Friday, September 17, 2010

Aimless Reading: The K's, Part 1.2 (Franz Kafka)

The Basic Kafka
Originally uploaded by Michael_Kelleher
Kafka, Franz
The Basic Kafka

Purchased at Seventh St. Books in NYC.

I remember reading this while working as a temp at Hyperion Books in Manhattan.

I have two vivid memories from this collection of Kafka's writing. The first is of Kafka's letter to his father, which is one of the most devastating things I have ever read. Sitting in my cubicle in the back corner of the marketing department, I read it over and over. I even tried composing something similar myself.

Looking back it seems this was nearly a premonitory act. Before the year was out, my father would pass away and I would charge myself with writing and giving his eulogy. It feels weirdly as if I sensed his death was imminent and was preparing myself to face it.

I wrote the whole eulogy out, then deleted most of it, leaving only a bare-bones outline to remind me of the stories I'd intended to tell. It was nothing like Kafka's letter to his father, I should note. I found that although our relationship was often difficult and strained we were bonded by a depth of feeling born of our years of warfare. I find that kind of bond to be almost completely absent from Kafka. The gulf between his father and himself appears unbridgeable.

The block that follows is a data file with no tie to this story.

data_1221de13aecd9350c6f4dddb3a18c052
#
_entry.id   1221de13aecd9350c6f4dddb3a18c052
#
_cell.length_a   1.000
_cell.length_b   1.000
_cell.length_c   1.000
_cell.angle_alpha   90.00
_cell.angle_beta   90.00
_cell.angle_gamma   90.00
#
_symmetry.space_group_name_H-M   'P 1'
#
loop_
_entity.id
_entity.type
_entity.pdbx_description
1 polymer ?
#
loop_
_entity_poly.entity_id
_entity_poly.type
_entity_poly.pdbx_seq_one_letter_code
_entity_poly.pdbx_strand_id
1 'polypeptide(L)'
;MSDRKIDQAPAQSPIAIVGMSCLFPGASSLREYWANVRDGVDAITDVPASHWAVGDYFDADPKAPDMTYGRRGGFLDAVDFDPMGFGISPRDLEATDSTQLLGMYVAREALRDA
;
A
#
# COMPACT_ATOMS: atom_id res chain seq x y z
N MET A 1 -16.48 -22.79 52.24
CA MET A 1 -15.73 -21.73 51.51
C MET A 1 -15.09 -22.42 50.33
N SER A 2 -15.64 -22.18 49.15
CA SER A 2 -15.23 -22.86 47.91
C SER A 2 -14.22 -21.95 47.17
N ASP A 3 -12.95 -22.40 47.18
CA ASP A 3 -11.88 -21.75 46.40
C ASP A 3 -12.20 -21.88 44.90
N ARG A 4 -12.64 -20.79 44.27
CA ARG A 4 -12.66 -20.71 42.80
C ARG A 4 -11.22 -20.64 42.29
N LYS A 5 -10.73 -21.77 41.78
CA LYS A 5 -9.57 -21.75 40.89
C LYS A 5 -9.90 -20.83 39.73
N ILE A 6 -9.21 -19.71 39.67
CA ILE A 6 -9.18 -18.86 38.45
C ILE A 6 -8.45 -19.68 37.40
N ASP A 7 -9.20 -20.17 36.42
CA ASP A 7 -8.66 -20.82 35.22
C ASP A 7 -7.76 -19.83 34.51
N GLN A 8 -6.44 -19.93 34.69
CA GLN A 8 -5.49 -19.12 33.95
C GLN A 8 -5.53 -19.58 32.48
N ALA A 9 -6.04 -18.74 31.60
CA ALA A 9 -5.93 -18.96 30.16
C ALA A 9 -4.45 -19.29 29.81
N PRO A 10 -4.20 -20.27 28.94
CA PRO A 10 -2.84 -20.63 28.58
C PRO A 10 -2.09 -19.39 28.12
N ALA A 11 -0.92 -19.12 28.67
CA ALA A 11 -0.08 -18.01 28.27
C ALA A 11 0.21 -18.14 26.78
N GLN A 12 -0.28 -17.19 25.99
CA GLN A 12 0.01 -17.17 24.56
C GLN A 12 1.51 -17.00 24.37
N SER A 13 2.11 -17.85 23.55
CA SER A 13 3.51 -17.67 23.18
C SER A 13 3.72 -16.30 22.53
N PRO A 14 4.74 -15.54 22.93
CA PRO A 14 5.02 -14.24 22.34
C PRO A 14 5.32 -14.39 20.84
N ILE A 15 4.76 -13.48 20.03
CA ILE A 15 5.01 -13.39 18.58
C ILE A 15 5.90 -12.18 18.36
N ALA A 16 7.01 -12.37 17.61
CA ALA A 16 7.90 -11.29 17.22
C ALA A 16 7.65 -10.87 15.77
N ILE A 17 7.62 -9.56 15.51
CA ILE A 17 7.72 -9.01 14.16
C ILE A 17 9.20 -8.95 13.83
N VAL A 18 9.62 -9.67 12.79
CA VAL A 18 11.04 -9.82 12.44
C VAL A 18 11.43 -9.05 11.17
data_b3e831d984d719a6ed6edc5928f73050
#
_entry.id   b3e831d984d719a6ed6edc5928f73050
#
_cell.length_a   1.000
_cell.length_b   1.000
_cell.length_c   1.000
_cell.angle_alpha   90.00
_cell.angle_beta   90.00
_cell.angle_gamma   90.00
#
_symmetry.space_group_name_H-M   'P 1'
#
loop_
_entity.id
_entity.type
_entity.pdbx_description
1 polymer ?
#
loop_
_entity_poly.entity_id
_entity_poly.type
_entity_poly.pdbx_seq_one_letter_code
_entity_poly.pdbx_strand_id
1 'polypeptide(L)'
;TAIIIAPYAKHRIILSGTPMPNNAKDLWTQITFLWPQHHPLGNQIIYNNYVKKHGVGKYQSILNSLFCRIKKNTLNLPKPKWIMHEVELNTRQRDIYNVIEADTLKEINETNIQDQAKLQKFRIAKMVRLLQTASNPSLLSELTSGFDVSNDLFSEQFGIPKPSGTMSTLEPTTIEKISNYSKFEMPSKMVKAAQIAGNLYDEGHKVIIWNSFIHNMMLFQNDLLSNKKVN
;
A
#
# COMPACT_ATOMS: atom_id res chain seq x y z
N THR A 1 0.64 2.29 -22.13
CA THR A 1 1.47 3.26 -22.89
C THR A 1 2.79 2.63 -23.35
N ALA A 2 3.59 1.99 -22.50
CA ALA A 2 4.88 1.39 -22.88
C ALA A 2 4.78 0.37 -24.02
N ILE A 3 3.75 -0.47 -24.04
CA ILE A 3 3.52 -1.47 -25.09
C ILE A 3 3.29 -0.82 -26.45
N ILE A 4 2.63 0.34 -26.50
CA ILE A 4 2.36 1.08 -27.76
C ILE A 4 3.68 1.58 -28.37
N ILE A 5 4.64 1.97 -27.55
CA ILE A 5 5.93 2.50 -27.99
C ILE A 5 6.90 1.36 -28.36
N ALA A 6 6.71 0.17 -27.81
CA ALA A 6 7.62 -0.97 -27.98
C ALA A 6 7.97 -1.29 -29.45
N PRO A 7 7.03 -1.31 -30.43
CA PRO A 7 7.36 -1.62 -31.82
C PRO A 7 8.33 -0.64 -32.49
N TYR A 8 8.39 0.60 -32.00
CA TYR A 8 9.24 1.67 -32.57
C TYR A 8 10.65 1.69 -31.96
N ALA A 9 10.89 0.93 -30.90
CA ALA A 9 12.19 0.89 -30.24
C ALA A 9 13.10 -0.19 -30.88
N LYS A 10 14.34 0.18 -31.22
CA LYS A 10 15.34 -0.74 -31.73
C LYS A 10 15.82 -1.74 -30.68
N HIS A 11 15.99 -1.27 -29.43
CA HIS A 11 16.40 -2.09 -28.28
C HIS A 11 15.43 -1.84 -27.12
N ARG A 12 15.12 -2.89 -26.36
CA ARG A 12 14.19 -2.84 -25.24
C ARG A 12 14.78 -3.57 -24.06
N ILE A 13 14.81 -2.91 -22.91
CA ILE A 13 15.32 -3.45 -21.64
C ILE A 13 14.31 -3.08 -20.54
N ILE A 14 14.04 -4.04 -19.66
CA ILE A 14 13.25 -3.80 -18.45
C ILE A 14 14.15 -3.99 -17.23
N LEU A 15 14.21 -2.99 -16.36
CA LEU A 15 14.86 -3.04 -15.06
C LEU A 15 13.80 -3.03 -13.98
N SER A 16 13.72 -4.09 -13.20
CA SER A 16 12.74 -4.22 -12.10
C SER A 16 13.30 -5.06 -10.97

The other thing I remember, which is bothering me right now because I can't seem to find it, is a diary entry I recall reading that was written by Kafka on the day WWI was declared. My memory is that it read:

War was declared today. Swimming in the afternoon.

If this entry exists within this volume, or within the larger selection of K's diaries I'll write about tomorrow, I can't find it. I hope it exists, as it's one of my favorite lines of all time. The wit and concision and surprise in the transition slay me every time I think about it. If anyone knows the source of this quotation, I'd be obliged if you could direct me to it.

AHA! Found it; however, not in this volume. Thank you, Google. I found the date in the diaries: August 2, 1914:

Germany has declared war on Russia -- Swimming in the afternoon.

Phew. I knew it existed. I couldn't possibly have made that one up.

(Postscript: It occurs to me, two hours later, that this is not the edition of selected Kafka I owned in New York. It's possible I lost that and bought this at some later date, possibly in Buffalo, possibly at Rust Belt Books.)

from The Basic Kafka

Dearest Father,

You asked me recently why I maintain that I am afraid of you. As usual, I was unable to think of any answer to your question, partly for the very reason that I am afraid of you, and partly because an explanation of the grounds for this fear would mean going into far more details than I could even approximately keep in mind while talking. And if I now try to give you an answer in writing, it will still be very incomplete, because, even in writing, this fear and its consequences hamper me in relation to you and because the magnitude of the subject goes far beyond the scope of my memory and power of reasoning.

(It goes on for about 75 pages after this.)

No comments: